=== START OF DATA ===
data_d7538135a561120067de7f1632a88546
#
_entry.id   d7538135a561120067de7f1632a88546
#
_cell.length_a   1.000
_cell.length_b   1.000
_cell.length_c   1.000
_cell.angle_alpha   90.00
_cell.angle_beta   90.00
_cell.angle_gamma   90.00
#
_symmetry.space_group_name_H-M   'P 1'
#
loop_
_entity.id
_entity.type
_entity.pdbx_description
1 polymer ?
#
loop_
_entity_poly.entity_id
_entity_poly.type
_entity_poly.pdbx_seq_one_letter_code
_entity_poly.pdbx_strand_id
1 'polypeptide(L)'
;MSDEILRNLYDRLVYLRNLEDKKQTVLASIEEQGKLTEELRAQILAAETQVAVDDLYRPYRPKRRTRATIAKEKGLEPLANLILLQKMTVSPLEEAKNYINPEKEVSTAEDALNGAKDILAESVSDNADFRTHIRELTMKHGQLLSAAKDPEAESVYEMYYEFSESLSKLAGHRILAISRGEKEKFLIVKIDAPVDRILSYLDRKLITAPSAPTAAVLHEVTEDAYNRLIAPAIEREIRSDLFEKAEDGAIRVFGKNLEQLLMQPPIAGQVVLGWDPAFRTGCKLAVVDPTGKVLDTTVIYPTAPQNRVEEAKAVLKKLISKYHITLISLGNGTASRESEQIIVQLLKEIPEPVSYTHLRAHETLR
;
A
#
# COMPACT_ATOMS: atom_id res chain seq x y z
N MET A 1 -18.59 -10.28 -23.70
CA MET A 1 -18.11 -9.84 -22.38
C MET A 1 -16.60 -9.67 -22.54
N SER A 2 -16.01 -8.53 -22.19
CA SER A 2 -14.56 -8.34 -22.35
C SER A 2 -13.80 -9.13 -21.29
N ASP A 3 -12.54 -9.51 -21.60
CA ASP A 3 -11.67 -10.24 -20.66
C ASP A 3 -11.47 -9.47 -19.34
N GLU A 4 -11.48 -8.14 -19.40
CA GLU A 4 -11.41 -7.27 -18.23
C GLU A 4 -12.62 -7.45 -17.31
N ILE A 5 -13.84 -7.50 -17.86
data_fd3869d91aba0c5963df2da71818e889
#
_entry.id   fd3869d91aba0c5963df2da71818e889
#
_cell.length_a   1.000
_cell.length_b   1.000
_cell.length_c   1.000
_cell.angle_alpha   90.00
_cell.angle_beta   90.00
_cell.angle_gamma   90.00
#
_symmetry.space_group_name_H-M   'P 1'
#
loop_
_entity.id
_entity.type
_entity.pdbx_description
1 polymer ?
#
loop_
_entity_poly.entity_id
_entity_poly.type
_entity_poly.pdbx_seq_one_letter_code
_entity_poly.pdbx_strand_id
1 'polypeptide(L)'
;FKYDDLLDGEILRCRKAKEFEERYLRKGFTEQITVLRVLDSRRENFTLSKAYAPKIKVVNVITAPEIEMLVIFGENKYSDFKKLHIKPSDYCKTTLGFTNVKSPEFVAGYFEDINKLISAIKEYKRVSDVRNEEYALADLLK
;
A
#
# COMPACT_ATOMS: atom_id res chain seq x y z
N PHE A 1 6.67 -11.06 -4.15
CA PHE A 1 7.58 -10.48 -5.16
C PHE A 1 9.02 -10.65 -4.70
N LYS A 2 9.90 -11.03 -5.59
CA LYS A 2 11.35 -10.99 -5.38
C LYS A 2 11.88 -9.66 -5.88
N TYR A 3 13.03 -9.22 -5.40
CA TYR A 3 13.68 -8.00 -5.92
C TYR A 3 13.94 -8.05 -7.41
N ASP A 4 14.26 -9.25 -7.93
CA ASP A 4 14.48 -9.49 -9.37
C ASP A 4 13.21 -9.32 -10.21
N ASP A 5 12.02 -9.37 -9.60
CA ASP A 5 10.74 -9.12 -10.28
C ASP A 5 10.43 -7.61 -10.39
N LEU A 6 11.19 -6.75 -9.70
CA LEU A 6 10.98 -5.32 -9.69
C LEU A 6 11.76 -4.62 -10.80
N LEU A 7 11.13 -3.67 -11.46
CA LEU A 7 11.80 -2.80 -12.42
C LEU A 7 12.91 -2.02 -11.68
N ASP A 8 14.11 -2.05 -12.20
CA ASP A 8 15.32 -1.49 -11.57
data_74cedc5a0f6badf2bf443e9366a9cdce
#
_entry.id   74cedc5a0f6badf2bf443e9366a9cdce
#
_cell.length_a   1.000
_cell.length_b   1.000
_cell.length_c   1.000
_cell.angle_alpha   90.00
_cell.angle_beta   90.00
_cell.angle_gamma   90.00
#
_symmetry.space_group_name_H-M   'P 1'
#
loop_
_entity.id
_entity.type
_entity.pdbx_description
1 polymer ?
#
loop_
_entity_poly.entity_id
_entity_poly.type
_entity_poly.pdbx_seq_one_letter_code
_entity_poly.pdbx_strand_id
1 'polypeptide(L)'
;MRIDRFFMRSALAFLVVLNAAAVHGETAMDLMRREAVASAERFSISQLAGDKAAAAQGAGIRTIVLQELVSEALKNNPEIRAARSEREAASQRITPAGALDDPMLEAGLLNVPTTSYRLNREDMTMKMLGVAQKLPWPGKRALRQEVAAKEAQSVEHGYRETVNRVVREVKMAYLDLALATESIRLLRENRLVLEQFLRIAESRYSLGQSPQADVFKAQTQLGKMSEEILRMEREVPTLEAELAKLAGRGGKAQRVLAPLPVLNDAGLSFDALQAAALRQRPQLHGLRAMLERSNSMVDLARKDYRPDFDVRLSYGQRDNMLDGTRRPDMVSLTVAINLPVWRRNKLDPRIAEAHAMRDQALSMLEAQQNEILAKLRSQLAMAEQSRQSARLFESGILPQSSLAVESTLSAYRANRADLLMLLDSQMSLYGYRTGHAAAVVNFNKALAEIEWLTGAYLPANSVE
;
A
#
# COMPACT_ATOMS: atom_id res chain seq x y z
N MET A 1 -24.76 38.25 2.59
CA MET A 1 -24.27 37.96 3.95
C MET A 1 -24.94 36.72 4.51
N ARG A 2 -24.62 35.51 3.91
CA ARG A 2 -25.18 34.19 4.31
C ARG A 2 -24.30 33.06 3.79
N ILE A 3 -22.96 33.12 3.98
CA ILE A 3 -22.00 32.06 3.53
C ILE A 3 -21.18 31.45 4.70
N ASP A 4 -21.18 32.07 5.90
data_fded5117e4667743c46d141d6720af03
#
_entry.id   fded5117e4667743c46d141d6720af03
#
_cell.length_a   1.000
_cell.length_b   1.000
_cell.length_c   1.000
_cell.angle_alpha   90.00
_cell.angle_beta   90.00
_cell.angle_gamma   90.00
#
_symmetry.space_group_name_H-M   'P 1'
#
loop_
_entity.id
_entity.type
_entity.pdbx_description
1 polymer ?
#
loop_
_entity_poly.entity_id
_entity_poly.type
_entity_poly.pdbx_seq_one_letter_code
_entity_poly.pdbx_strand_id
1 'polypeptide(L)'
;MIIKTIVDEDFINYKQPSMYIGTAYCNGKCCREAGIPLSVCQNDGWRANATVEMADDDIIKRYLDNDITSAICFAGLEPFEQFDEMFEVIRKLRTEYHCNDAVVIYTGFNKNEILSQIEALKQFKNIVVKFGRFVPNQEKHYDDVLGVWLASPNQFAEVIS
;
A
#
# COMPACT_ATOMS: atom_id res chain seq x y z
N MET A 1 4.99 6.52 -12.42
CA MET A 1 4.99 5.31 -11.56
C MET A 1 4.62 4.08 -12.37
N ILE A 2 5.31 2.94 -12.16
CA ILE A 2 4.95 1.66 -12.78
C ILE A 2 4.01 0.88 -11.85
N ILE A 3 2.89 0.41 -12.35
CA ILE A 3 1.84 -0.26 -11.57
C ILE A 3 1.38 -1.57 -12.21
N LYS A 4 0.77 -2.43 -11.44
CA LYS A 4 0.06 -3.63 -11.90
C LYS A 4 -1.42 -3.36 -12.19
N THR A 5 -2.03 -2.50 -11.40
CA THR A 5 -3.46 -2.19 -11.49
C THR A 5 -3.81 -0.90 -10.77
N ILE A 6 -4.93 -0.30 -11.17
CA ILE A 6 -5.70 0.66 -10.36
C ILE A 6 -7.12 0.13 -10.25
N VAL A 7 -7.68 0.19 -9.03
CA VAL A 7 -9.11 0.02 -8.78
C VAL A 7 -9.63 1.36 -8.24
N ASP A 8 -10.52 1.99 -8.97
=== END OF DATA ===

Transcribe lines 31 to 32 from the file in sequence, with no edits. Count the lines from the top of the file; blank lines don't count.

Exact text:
N MET A 1 -18.59 -10.28 -23.70
CA MET A 1 -18.11 -9.84 -22.38